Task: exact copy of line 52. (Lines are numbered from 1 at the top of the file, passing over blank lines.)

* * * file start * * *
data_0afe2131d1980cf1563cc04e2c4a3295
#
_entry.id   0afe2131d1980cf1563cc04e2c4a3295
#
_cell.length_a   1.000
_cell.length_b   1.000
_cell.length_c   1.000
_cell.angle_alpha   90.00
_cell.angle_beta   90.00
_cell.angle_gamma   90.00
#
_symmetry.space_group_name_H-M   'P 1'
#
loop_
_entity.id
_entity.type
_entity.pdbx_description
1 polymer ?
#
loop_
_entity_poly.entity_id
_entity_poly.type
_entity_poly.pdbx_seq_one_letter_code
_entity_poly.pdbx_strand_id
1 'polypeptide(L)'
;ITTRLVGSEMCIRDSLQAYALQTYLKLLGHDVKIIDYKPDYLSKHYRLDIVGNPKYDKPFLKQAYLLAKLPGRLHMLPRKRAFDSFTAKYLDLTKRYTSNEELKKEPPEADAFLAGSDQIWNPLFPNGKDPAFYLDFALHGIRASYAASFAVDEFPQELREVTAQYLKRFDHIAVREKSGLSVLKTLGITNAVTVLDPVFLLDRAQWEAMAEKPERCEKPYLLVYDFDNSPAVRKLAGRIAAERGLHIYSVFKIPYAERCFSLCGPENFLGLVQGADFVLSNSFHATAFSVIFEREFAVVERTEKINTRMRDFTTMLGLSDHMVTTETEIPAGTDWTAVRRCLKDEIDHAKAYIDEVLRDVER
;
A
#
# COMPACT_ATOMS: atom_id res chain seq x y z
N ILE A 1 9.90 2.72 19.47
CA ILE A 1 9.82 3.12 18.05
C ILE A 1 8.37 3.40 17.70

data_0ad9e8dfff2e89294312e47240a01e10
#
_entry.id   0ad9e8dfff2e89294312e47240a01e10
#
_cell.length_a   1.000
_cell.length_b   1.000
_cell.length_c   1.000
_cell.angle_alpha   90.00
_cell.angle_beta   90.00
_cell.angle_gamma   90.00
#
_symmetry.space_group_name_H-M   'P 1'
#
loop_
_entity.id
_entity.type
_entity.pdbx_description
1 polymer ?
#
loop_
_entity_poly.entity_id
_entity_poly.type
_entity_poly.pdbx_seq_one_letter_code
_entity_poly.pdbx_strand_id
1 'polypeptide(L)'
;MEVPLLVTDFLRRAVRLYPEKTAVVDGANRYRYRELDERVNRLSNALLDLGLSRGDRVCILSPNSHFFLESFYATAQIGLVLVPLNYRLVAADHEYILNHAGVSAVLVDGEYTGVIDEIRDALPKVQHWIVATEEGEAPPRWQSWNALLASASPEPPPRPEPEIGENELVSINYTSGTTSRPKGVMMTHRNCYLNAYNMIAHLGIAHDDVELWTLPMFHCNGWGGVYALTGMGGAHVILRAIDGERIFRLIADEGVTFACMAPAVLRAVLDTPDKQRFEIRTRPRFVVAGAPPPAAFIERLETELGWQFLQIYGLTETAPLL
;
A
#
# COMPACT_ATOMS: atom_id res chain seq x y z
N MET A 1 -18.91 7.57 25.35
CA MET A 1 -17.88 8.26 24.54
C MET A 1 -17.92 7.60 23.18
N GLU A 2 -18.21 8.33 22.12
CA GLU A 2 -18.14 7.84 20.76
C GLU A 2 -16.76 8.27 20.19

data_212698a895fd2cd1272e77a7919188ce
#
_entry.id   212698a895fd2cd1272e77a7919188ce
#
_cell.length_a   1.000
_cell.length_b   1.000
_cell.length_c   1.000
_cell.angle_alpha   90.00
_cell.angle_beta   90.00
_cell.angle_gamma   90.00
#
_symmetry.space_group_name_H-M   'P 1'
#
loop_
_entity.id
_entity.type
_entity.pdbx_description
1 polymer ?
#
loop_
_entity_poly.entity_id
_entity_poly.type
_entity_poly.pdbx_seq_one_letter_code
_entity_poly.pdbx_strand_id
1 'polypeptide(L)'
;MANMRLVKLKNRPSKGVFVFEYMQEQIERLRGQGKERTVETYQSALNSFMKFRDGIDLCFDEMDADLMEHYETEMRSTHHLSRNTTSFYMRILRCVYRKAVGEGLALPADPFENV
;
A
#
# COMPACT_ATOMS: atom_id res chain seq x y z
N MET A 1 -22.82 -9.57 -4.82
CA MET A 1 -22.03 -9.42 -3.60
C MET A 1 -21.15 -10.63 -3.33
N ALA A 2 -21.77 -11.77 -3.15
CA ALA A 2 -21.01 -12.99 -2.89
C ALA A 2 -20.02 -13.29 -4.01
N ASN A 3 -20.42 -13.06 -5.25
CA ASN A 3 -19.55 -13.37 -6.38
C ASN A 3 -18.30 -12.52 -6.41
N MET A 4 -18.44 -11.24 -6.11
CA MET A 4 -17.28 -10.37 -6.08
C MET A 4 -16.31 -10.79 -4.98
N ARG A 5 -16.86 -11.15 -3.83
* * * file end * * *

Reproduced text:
#